Love Thy Creative Group

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As a response to a culture saturated with superficial pursuits and social media, there seems to be a growing phenenomon of meet up groups where common interests can be shared in a physical environment. This may be considered a reactionary trend, though it’s one that I believe provides a critique of how many of us live in the modern world. If meeting up for face-to-face contact or conversation over coffee seems quaint or old-fashioned, it also addresses certain aspects that are missing from busy working lives, where often it’s Facebook or Instagram that satisfies our need to connect (albeit in partial or fragmentary ways).

In the world of poetry and creative writing there are (especially in larger cities) plenty of groups to join, whether these are reading groups or workshops that aim to provide feedback on early drafts. As useful as these groups can be for the confident and accomplished writer, they can at the same time be rather intimidating for the novice or those struggling with personal blocks to their creativity. Likewise, though writers often enjoy sharing or discussing the end product (be that a poem or other form of writing), what is often overlooked is the need to talk about what the life of a writer entails, including issues around inspiration, obstacles and discipline. 

As such, a new group has emerged in Chorlton, South Manchester, as an answer to the common need to discuss, more broadly, creative practice: Love Thy Creative Group, which meets at Love Thy Neighbour every Thursday from 3-5pm. 

http://love-thy-neighbour.co.uk/chorlton/

Here, as one might expect, those who attend are welcome to read and ask questions about their writing; but what often seems just as valuable, if not even more so, are conversations about other aspects of writing – such as making use of ajournal for preliminary ideas, early experiences of writing, attitudes to submitting poems, or dealing with perceived rejection. The group offers participants a gentle approach, which could appeal to those feeling particularly vulnerable.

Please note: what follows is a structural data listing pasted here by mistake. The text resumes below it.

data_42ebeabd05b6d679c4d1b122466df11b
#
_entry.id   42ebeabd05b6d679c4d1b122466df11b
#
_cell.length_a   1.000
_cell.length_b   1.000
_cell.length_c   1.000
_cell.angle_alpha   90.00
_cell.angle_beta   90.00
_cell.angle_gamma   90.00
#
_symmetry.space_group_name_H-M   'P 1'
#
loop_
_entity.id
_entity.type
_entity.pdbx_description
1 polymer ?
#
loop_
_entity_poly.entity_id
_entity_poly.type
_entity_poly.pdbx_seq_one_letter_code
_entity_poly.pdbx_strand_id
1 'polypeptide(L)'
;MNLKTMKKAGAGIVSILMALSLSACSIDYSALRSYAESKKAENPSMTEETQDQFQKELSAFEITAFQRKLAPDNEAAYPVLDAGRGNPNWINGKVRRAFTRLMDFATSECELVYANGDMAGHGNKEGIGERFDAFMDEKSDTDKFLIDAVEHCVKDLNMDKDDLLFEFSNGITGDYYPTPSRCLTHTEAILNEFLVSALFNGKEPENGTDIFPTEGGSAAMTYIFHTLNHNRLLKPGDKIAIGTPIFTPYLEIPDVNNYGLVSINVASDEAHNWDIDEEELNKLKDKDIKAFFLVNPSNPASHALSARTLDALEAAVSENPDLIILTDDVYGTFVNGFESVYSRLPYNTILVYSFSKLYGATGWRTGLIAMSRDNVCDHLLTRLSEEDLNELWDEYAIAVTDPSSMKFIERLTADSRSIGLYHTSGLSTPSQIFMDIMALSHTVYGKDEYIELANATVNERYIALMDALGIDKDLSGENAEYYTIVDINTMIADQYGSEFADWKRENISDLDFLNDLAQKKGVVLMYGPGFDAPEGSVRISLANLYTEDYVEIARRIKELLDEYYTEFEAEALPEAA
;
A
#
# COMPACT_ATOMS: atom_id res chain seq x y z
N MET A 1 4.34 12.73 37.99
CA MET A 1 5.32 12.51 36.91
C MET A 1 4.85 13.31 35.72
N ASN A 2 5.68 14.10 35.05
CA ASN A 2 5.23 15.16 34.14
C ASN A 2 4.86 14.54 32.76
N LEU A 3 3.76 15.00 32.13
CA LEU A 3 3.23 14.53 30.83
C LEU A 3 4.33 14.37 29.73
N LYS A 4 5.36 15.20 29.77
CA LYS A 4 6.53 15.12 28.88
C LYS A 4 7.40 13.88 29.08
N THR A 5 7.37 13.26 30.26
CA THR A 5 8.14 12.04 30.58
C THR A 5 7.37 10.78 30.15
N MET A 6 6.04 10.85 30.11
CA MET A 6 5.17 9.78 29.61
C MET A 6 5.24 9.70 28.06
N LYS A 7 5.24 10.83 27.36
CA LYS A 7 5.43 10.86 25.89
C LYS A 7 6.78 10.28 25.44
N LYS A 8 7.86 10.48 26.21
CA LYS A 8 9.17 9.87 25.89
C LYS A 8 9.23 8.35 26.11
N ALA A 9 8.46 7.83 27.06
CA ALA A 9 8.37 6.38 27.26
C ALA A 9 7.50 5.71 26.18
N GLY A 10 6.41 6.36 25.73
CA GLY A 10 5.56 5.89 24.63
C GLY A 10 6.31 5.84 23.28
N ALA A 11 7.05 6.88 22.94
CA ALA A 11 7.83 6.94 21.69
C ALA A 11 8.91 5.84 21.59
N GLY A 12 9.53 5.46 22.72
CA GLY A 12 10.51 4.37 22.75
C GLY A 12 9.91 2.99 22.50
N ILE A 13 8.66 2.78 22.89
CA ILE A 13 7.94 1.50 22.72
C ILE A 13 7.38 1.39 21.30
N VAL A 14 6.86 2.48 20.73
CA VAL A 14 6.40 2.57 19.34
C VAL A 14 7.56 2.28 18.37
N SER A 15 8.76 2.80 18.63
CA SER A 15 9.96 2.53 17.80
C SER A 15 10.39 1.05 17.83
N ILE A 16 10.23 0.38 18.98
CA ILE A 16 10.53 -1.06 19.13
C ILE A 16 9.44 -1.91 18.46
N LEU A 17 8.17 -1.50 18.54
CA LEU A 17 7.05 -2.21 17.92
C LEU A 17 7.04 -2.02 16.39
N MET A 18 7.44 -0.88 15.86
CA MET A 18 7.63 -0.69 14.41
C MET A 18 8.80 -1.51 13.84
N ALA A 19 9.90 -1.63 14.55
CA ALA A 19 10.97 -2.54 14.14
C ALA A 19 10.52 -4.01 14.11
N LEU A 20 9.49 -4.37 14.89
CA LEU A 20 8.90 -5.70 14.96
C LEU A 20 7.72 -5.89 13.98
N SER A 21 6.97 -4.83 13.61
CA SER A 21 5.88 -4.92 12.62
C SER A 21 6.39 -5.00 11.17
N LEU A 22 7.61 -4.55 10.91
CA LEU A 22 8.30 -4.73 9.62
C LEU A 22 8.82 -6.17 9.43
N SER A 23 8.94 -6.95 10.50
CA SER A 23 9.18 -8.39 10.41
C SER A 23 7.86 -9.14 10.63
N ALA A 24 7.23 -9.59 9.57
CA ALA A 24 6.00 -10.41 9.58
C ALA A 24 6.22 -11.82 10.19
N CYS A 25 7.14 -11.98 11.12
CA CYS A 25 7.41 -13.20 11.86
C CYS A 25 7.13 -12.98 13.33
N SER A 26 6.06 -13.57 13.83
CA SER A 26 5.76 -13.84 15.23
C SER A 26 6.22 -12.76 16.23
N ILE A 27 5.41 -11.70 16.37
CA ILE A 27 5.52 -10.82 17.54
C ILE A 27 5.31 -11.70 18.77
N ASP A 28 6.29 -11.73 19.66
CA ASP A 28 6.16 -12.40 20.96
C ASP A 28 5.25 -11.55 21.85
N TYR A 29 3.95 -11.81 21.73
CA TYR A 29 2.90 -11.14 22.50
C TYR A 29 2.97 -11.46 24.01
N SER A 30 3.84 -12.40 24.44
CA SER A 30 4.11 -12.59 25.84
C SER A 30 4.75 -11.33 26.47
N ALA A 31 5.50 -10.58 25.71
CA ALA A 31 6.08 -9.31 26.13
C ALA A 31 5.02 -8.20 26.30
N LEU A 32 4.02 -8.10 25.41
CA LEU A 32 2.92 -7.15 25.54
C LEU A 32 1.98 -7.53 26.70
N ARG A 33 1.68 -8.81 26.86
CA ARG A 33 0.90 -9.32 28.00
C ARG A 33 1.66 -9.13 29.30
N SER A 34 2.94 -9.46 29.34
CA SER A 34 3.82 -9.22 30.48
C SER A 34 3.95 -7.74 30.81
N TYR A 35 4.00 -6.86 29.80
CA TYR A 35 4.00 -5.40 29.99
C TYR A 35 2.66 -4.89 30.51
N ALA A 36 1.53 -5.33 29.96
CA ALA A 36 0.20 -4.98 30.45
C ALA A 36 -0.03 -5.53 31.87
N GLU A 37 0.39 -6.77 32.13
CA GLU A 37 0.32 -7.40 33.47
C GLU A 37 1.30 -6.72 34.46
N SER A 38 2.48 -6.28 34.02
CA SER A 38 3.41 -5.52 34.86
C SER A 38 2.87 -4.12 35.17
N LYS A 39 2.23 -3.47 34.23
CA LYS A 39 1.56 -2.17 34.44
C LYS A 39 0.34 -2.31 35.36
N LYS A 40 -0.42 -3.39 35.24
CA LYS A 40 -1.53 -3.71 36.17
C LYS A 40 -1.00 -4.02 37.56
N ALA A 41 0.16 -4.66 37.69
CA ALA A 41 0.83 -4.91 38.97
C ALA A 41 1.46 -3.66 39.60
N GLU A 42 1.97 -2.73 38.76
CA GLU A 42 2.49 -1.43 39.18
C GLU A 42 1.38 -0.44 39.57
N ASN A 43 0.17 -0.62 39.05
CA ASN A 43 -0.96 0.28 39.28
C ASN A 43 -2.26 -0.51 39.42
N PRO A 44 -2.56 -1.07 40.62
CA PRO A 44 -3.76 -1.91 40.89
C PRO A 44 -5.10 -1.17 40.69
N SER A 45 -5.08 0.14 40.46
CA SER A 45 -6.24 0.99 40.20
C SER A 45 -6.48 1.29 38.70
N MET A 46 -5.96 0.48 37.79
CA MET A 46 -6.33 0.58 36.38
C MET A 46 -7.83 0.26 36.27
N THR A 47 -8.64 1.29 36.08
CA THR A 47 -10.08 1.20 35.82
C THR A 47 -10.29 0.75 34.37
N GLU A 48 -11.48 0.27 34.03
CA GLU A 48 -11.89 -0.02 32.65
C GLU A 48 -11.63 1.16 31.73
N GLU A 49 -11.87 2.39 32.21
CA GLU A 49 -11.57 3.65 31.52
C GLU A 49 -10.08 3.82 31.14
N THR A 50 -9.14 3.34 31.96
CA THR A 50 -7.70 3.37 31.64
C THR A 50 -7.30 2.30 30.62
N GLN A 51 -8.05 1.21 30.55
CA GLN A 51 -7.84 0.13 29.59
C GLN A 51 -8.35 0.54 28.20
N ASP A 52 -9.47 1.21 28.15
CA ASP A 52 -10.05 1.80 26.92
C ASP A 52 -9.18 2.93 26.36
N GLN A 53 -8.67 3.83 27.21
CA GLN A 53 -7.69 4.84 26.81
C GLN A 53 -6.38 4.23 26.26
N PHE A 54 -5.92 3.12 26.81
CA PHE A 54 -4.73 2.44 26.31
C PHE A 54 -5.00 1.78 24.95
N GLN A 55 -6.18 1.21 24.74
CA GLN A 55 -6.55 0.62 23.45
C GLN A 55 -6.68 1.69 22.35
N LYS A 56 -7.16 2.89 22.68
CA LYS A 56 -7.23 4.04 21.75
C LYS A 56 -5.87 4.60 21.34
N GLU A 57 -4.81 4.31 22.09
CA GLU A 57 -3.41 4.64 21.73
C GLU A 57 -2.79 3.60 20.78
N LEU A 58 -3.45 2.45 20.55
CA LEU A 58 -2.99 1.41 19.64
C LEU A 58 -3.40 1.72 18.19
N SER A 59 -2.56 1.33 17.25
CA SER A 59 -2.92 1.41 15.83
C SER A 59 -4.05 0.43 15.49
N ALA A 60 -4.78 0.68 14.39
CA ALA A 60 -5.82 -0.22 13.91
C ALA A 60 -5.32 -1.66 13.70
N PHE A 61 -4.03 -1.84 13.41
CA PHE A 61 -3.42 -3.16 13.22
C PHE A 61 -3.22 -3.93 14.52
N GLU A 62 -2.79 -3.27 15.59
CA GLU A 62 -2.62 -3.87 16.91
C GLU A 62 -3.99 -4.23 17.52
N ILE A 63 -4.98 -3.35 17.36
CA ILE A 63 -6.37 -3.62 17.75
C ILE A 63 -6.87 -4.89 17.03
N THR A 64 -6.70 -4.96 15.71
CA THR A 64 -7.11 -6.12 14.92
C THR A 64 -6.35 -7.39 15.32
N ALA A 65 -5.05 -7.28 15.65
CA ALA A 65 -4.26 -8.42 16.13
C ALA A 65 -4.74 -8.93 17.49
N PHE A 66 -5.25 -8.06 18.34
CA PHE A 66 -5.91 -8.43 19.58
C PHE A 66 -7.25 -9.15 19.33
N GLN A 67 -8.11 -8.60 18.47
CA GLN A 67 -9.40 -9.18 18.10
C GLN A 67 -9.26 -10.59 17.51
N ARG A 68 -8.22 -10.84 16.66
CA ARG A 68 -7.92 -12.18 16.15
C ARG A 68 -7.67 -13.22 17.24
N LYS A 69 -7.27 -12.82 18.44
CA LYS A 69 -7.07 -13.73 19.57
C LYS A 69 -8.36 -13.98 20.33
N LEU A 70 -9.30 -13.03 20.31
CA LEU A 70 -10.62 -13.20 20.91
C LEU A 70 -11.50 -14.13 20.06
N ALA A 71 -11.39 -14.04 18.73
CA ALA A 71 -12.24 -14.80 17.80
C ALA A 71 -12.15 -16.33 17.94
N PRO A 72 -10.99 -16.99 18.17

I have at times facilitated this group, though only in terms of the practicalities. What we usually find is that our conversions around creativity flow as they would do among our friends, though here with the special difference of meeting new people while having a common ground already established. Rather than talk of poetry, which can seem rather highbrow or inaccessible to many, we talk of expression in writing, and how representing our inner world or fluctuations of mood can have therapeutic effects. I think this kind of group is much needed and, as far as I’m aware, rather unique. If you are one of the many inhibited talents out there, looking to unlock or enable your practice, this is the place for you.

For further details of the next event (free), find the Facebook page at   https://www.facebook.com/events/875358442669359/

There is also a Facebook discussion group, for those unable to meet in person, at 

https://www.facebook.com/groups/318887128685489/

 

◄ Genevieve Carver: The Unsung

‘Triptych #1: Coffee, Paper, and Storm’ by Aly is Write Out Loud’s Poem of the Week ►

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